One of the biggest rumors that we continue to hear is that Social Security benefits are going to go away. By the time we retire, and we want to tap into those benefits that we’ve been paying on, they’ll be long gone.
But, is that really something that we have to worry about? After all, if everyone’s paying Social Security taxes, shouldn’t there be plenty of money there to distribute?
Social Security currently pays out about $93 billion a month to adults across the United States. It goes to retirees and people with disabilities. Regardless of where people sit on the political spectrum, it’s supported by approximately 90 percent of the population.
As an AARP survey showed, four out of five older Americans depend on Social Security to provide them with the financial help they need in their later years.
The program has been around for 85 years, but will it be around for another 85 years and beyond?
Well, there are a lot of myths that need to be busted to understand why Social Security will still be around, assuming that the federal government doesn’t go and do something stupid.
First, the Social Security really isn’t going broke. Workers and employers alike are responsible for paying payroll taxes…and this means that there’s always money going into the Social Security pool. The money going in covers the money that is going out.
Second, there are some funding challenges that have to be recognized. For decades, there was more being collected than what was being paid out. It meant that there was a surplus of $2.9 trillion at the end of 2020.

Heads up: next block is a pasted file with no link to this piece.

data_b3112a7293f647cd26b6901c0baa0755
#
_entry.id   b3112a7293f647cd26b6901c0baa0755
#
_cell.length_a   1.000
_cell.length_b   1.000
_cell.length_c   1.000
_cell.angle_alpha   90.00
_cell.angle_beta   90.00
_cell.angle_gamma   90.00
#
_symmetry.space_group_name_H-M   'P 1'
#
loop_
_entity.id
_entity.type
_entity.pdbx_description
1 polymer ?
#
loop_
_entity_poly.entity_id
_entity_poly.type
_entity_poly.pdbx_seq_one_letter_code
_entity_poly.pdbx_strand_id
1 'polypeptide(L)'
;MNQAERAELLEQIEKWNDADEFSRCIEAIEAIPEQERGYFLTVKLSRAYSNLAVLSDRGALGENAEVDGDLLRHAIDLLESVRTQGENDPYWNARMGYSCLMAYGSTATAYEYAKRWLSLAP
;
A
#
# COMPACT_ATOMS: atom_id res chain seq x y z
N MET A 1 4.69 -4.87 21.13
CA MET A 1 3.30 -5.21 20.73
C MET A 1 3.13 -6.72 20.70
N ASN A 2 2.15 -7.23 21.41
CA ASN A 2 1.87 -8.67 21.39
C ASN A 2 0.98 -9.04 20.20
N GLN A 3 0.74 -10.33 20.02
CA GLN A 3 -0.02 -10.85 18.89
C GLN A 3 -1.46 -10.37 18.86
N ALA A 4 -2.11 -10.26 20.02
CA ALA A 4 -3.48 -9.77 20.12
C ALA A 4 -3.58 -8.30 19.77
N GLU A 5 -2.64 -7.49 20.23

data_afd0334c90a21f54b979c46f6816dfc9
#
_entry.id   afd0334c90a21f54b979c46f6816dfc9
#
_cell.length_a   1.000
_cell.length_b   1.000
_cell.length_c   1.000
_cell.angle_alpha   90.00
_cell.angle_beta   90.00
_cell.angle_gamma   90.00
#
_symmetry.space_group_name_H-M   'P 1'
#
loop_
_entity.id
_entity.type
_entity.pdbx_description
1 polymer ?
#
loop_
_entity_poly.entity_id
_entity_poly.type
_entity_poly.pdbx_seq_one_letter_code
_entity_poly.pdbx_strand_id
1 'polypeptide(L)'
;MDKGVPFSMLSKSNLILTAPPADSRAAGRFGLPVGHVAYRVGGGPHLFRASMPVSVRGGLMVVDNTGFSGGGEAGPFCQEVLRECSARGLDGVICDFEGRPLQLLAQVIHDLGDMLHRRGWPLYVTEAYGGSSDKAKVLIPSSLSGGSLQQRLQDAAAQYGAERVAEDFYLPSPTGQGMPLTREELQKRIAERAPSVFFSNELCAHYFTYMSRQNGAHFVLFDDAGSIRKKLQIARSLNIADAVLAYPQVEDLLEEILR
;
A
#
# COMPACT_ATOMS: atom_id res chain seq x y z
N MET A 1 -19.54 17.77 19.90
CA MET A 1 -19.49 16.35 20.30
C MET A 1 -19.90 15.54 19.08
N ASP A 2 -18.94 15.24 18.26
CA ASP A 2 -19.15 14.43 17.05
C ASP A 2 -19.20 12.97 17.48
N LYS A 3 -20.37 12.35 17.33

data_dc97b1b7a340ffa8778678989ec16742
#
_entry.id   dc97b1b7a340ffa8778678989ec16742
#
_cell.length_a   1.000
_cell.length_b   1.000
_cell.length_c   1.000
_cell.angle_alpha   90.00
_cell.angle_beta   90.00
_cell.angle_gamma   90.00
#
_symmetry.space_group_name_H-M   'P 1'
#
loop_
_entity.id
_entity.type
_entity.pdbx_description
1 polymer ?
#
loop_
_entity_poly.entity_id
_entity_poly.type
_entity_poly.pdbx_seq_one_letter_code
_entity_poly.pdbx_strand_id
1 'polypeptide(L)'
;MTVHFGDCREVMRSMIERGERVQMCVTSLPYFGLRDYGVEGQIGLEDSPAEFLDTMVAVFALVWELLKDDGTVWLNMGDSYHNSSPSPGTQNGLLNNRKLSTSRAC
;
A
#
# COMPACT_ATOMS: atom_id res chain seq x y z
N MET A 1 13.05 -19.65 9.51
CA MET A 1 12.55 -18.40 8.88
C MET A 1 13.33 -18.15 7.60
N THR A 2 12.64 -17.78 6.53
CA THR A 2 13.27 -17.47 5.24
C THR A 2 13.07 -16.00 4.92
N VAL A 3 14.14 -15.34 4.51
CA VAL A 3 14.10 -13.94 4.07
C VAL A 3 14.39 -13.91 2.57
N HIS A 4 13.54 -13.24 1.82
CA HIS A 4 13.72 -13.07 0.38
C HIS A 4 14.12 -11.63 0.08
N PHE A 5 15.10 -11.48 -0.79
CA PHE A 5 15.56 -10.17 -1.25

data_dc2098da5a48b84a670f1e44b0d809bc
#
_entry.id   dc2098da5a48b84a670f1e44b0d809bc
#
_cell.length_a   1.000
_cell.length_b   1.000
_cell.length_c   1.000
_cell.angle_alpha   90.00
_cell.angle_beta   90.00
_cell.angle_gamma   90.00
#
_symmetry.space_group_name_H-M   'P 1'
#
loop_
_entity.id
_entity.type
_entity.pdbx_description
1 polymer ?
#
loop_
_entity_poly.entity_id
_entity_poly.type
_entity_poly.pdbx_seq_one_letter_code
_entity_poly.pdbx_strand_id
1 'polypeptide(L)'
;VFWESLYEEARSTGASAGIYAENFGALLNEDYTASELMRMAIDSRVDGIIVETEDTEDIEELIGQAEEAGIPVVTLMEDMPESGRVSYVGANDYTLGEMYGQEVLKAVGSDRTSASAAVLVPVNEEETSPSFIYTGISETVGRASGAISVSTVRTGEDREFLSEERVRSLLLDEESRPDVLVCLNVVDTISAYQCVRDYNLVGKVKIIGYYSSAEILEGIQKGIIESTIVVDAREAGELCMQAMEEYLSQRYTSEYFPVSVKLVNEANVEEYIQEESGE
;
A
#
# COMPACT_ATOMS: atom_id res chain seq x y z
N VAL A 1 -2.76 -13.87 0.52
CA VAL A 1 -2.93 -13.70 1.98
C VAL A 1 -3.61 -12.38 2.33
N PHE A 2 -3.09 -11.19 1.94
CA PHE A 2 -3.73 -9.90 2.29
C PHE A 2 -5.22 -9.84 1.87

This surplus isn’t really there anymore. It’s actually paying more than what it is taking in. Some of this is because of the retiree population growing faster and living longer. There are actually more retired people than those who are members of the working population…and this is problematic for the Social Security benefits that we have promised.
If the government doesn’t work to get the Social Security system under control, the surplus will run out by 2034. Read that again. The surplus will run out…not the actual benefits themselves.
Once the surplus runs out, if nothing is done to fix the problem, it still won’t be broke. However, it will only be able to fund approximately 78% of its scheduled benefits.
There’s another thing that you should know. Most believe that Social Security retirement age is 65. That used to be the case, but in order to obtain 100 percent of the benefit, it is 66 and 2 months for those born after 1955. Then, over the next five years, it will continue to increase by two-month increments. The end goal is for the full retirement age to become 67, which will be for anyone born in 1960 and beyond.
We should also talk about COLA, or the cost-of-living adjustment. Many people grow concerned because the COLA eats away at the surplus. Well, the COLA isn’t actually guaranteed. There’s no adjustment in benefits if there is no inflation. Though, while Biden is in office and inflation is out of control, COLA will likely continue to happen.
The reality comes down to this. With so many people depending on Social Security, it’s never just going to up and disappear. It would be catastrophic to any politician’s MO if they even wanted to come after the benefits. As long as people pay into the program, there will always be money to pay out to individuals.